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Mudhouse Sabbath Hardcover – November, 2003

4.5 out of 5 stars 22 customer reviews

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Editorial Reviews

Amazon.com Review

Although this book is written for Christians, Lauren Winner's message has universal appeal. Having converted from Judaism to Christianity in early adulthood, Winner (Girl Meets God) is a joyful follower of Christ, but a more discriminating follower of Christianity. Early on in her conversion, she noticed that Christianity lacked much discipline or emphasis when it came to performing rituals, so integral to the Jewish faith. "This book is about those things that I miss," she writes. "It is about Sabbaths and burials and prayers, rituals Jews and Christians both observe.... Jews do these things with more attention and wisdom not because they are more righteous nor because God likes them better, but rather because doing, because action, sits at the center of Judaism. Practice is to Judaism what belief is to Christianity. Your faith may come and go but your practice ought not to waiver." She organizes her chapters according to the rituals and values that both religions share--such as prayer, candle lighting and weddings--and discusses how Christians could deepen these rituals by taking a few lessons from the Jews. For instance, she shows the parallels between Shabbat and the Sabbath, and asks Christians to consider the Jewish model--a true day of rest (not even shopping!) in order to deepen the connection to God. ("Mudhouse" is the name of the coffee shop where Winner reads an inspiring account of Shabbat from Nan Fink's memoir Stranger in the Midst.) When talking about mourning a death, she discusses the Jewish "calendar of bereavement" that acknowledges the slow process of mourning, a spiritual discipline that readers of all faiths would be wise to study. Winner's writing is generous, personal and filled with practical suggestions—-a perfect blend for the spiritual growth genre. Overall, she expertly invites Christians into a deeper and more daily level of faith. --Gail Hudson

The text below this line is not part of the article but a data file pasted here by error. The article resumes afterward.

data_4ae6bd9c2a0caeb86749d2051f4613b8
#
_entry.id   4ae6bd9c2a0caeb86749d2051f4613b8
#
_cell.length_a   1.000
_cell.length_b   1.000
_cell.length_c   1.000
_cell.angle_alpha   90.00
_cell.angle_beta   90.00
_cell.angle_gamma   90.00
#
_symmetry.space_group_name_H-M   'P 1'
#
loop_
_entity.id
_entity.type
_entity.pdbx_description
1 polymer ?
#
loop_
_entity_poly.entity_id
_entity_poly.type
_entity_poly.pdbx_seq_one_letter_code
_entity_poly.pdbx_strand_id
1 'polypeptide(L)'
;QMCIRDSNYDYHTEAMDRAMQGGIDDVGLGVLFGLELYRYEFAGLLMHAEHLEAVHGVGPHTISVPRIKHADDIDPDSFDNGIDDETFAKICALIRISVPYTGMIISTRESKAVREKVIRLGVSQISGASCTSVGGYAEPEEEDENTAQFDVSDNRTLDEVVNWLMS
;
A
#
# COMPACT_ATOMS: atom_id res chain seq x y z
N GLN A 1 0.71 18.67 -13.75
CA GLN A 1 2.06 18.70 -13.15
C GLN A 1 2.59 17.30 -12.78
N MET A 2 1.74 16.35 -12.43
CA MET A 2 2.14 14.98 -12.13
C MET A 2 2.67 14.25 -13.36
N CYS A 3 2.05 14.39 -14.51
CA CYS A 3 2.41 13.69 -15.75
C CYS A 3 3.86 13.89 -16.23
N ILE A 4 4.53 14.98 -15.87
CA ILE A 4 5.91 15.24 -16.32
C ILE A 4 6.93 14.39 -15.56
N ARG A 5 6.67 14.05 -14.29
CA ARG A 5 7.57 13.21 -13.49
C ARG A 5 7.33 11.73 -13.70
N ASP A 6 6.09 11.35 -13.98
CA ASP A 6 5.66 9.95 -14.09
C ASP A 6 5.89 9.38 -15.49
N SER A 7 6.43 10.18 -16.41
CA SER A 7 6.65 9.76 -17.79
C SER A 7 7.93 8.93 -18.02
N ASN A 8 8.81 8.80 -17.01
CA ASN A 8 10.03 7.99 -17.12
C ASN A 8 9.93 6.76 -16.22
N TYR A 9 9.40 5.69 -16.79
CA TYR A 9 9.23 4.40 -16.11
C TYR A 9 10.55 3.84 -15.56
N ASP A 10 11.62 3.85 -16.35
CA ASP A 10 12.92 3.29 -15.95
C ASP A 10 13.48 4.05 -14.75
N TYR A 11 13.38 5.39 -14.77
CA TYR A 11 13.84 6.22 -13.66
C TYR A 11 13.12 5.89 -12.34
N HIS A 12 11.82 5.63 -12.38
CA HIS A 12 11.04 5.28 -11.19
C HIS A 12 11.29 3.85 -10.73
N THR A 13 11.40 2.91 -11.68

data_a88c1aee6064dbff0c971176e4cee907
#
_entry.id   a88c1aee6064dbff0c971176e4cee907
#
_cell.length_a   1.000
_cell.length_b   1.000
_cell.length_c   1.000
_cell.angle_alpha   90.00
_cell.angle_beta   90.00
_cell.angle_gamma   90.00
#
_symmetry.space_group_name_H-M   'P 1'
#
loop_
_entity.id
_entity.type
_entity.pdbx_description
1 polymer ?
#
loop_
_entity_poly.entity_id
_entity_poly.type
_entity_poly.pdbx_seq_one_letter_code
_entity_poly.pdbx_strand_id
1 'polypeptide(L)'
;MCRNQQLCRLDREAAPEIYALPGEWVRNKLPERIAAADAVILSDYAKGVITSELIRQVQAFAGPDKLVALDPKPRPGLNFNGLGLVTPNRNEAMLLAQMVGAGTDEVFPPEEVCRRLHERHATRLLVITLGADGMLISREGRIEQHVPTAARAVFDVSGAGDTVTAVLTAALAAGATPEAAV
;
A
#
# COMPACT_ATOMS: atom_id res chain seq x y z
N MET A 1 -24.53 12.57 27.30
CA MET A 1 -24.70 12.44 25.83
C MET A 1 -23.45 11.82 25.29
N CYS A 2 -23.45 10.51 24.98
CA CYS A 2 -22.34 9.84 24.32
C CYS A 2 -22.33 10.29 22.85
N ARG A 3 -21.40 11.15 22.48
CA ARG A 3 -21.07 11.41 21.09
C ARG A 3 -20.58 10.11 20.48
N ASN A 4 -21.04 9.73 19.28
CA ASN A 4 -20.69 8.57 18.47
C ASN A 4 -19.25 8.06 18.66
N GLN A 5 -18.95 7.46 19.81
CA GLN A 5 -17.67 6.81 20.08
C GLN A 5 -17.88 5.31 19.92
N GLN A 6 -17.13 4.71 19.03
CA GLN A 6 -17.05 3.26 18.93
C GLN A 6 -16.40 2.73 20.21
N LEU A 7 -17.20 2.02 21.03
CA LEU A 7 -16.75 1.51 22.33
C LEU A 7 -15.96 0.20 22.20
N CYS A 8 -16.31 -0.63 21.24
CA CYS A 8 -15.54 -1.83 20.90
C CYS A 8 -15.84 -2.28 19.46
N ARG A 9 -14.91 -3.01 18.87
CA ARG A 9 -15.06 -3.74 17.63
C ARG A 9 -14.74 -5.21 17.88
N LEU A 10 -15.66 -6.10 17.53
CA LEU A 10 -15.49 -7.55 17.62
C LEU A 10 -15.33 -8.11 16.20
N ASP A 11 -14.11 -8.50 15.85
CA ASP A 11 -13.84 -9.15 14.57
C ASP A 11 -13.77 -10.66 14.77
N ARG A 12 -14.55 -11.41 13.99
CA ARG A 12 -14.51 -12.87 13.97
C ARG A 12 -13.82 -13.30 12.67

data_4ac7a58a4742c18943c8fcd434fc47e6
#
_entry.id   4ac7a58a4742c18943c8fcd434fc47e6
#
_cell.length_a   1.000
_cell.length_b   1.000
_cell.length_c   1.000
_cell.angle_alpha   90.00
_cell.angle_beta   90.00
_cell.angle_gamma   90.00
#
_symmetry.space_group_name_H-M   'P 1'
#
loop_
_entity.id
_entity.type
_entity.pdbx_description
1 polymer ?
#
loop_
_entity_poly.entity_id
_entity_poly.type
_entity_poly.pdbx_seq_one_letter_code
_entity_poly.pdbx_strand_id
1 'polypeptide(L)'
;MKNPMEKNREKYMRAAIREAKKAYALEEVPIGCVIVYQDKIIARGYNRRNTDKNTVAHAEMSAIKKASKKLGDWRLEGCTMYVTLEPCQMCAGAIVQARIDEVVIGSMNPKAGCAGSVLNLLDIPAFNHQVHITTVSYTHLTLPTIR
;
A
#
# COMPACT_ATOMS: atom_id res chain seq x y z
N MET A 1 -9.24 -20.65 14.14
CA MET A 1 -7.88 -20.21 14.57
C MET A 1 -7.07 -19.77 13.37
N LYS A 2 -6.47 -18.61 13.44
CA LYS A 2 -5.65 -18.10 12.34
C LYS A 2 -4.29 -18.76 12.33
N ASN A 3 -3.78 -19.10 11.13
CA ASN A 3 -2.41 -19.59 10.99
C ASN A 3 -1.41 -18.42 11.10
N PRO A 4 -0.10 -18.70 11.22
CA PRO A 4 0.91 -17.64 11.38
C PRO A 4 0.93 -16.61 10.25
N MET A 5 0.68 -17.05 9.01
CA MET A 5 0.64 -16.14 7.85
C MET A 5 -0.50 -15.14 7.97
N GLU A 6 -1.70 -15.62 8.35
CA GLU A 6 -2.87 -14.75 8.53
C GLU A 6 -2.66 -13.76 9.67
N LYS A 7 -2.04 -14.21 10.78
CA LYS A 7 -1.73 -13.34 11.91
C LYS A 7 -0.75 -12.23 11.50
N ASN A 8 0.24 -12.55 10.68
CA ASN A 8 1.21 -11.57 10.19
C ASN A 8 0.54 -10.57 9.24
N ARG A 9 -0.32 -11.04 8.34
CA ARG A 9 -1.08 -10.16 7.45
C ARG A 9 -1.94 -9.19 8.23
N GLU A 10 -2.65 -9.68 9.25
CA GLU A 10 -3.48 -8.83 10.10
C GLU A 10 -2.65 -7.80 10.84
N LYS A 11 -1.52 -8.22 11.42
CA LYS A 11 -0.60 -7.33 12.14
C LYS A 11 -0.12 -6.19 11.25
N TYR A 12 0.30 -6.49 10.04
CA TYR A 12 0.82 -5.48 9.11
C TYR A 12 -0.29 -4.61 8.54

From Publishers Weekly

Winner, who wrote about her conversion to Christianity in 2002's acclaimed memoir Girl Meets God, draws on the Orthodox Jewish rituals that shaped her young adult life to rediscover the richness of those customs in her life as a Christian today. Through her personal reflections on 11 spiritual practices, including keeping the Sabbath, prayer, fasting and candle-lighting, Winner illuminates the profound cultural and religious significance of each practice within the Jewish community and modifies those practices to enrich the lives of Christians who seek of deeper experience of their own faith. Taking care not to turn the rituals into legalistic regulations, the author instead cuts to the heart of each spiritual practice and shows, through examples from her own life, how it can fit into a gospel-centered paradigm. The chapter on the Jewish approach to mourning, for example, poignantly conveys the inadequacy in the all-too-short grieving process among Christians. On a lighter, humorous note, a friend's suggestion that she continue the tradition of attaching a mezuzah, or tiny scripture scroll, to the door frame of her home forces Winner to face her unwillingness to expose her Christian faith quite so publicly. As much as anything else it accomplishes, Mudhouse Sabbath-"Mudhouse" refers to the coffee shop where the author read a compelling Sabbath account one Sunday afternoon-succeeds in establishing Winner as a writer of spiritual substance and grace-filled style.